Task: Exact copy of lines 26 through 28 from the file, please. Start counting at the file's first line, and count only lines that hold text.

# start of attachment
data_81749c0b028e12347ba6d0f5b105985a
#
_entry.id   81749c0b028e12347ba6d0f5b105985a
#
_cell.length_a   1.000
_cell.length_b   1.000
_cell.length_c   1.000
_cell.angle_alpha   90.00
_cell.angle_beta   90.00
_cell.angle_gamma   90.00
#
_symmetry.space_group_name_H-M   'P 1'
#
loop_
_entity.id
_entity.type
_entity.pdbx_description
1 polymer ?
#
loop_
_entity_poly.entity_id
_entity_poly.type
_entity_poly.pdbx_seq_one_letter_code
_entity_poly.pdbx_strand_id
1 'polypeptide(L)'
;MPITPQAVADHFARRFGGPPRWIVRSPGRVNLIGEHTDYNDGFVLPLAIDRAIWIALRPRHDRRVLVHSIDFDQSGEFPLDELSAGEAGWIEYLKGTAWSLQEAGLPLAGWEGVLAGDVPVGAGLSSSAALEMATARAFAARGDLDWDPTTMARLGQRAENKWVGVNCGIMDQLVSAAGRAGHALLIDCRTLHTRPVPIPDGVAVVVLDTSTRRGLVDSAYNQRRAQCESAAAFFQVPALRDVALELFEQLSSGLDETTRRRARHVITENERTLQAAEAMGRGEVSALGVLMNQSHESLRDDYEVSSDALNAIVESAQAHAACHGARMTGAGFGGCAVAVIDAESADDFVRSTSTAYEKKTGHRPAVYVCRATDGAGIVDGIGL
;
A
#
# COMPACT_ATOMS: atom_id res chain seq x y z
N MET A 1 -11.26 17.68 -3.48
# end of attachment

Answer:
;MPITPQAVADHFARRFGGPPRWIVRSPGRVNLIGEHTDYNDGFVLPLAIDRAIWIALRPRHDRRVLVHSIDFDQSGEFPLDELSAGEAGWIEYLKGTAWSLQEAGLPLAGWEGVLAGDVPVGAGLSSSAALEMATARAFAARGDLDWDPTTMARLGQRAENKWVGVNCGIMDQLVSAAGRAGHALLIDCRTLHTRPVPIPDGVAVVVLDTSTRRGLVDSAYNQRRAQCESAAAFFQVPALRDVALELFEQLSSGLDETTRRRARHVITENERTLQAAEAMGRGEVSALGVLMNQSHESLRDDYEVSSDALNAIVESAQAHAACHGARMTGAGFGGCAVAVIDAESADDFVRSTSTAYEKKTGHRPAVYVCRATDGAGIVDGIGL
;
A